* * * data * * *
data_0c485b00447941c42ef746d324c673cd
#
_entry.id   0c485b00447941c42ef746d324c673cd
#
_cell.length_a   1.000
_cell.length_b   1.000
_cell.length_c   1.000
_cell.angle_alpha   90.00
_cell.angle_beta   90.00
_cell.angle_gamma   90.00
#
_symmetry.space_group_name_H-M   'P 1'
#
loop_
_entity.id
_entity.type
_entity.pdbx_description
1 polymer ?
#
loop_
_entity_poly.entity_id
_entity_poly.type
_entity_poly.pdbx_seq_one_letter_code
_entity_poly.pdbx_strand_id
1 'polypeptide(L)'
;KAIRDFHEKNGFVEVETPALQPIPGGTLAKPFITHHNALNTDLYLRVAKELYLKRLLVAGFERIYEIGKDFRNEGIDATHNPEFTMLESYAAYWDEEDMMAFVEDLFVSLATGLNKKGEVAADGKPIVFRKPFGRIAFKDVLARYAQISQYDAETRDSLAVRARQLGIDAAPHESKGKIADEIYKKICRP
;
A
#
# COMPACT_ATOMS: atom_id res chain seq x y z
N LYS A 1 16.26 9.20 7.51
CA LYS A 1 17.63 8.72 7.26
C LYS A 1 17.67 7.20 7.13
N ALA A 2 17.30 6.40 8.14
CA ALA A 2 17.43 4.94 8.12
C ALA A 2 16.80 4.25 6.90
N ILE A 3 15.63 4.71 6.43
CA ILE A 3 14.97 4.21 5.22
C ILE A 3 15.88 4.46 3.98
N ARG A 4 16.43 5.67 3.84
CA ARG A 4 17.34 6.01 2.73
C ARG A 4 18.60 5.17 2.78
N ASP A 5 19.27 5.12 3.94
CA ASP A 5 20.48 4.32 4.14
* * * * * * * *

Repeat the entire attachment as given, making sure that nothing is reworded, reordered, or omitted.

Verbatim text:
data_0c485b00447941c42ef746d324c673cd
#
_entry.id   0c485b00447941c42ef746d324c673cd
#
_cell.length_a   1.000
_cell.length_b   1.000
_cell.length_c   1.000
_cell.angle_alpha   90.00
_cell.angle_beta   90.00
_cell.angle_gamma   90.00
#
_symmetry.space_group_name_H-M   'P 1'
#
loop_
_entity.id
_entity.type
_entity.pdbx_description
1 polymer ?
#
loop_
_entity_poly.entity_id
_entity_poly.type
_entity_poly.pdbx_seq_one_letter_code
_entity_poly.pdbx_strand_id
1 'polypeptide(L)'
;KAIRDFHEKNGFVEVETPALQPIPGGTLAKPFITHHNALNTDLYLRVAKELYLKRLLVAGFERIYEIGKDFRNEGIDATHNPEFTMLESYAAYWDEEDMMAFVEDLFVSLATGLNKKGEVAADGKPIVFRKPFGRIAFKDVLARYAQISQYDAETRDSLAVRARQLGIDAAPHESKGKIADEIYKKICRP
;
A
#
# COMPACT_ATOMS: atom_id res chain seq x y z
N LYS A 1 16.26 9.20 7.51
CA LYS A 1 17.63 8.72 7.26
C LYS A 1 17.67 7.20 7.13
N ALA A 2 17.30 6.40 8.14
CA ALA A 2 17.43 4.94 8.12
C ALA A 2 16.80 4.25 6.90
N ILE A 3 15.63 4.71 6.43
CA ILE A 3 14.97 4.21 5.22
C ILE A 3 15.88 4.46 3.98
N ARG A 4 16.43 5.67 3.84
CA ARG A 4 17.34 6.01 2.73
C ARG A 4 18.60 5.17 2.78
N ASP A 5 19.27 5.12 3.94
CA ASP A 5 20.48 4.32 4.14